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Hunting Flooded Timber: Tips and Tricks

Kat Ainsworth

Whether you’re about to wade into flooded timber for the first time or are a seasoned waterfowler looking for new ideas, this is for you. Hunting flooded timber is preferred over other methods by many duck hunters, for good reason. There’s nothing quite like it and for me, personally, it’s resulted in some of my favorite duck hunting memories. It’s church, only for waterfowlers; the towering oaks and shimmering water are the cathedral and the ducks flying overhead are the choir. Let’s get started on the sermon.

duck hunting flooded timber

Choose Your Spot…But Remain Fluid

Selecting a location in green timber is about far more than simply wading into the trees and hoping for the best. Just as with hunting any species, scouting matters. Becoming familiar with the land and the locations the ducks prefer to congregate is a must. Aside from the ducks themselves, you’re looking for a hole, a natural clearing in the timber large enough to attract ducks flying overhead while providing cover for you around the edges. If you have permission to hunt someone else’s land, talk to the landowner to find out if they’re aware of good spots. Otherwise you’ll need to do your own scouting.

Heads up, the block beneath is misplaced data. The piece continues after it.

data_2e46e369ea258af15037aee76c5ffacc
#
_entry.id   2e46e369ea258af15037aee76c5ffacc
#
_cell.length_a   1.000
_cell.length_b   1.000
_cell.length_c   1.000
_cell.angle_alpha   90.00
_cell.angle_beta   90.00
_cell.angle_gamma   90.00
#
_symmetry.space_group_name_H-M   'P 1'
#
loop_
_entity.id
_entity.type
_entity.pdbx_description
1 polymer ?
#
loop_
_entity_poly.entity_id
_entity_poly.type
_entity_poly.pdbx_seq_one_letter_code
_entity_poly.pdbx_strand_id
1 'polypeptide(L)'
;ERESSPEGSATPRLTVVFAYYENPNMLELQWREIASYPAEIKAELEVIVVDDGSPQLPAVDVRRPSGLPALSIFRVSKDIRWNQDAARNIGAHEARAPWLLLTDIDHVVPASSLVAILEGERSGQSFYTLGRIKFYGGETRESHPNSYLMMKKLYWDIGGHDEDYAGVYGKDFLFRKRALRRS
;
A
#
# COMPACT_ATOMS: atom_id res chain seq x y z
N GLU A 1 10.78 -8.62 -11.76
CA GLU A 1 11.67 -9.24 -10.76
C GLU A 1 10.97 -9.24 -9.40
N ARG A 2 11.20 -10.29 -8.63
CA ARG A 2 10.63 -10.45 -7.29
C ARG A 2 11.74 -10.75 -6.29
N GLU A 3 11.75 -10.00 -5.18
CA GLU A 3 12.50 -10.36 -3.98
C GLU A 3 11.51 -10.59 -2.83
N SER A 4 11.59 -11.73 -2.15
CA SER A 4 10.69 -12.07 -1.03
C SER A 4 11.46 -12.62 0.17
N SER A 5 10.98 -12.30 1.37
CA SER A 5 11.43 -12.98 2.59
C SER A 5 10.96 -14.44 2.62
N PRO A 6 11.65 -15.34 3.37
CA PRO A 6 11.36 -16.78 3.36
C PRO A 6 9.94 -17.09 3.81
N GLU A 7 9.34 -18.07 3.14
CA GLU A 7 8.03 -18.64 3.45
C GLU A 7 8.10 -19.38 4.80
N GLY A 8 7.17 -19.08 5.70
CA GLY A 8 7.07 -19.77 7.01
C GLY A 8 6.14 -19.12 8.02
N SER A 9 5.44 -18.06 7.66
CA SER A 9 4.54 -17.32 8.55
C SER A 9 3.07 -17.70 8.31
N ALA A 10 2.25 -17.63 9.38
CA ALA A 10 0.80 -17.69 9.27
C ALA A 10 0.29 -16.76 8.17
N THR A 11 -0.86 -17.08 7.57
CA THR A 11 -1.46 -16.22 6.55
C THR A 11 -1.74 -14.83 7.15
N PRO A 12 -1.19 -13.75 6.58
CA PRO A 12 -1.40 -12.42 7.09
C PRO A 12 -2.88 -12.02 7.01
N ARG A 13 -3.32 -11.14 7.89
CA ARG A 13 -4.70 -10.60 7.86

Do your in-field scouting at dawn and dusk with binos and a good-sized dose of patience. Make sure the binos are capable of handling those necessarily longer distances, too. Use something like the Styrka S7 10x42 binos which have extra-low dispersion objective lenses for superior clarity and are multi-coated for superb color and light transmission.

Consider utilizing the United States Geological Survey topographical maps; topo maps show swamps and clearings as well as access to those locations. With that in mind, invest in a good GPS such as the Garmin GPSMAP 66st Handheld Hiking GPS, a model that comes with preloaded topo maps and wireless connectivity. It also has buttons, something I prefer over touch-screens for hunting. Using a GPS enables you to keep track of routes and potential hunting holes.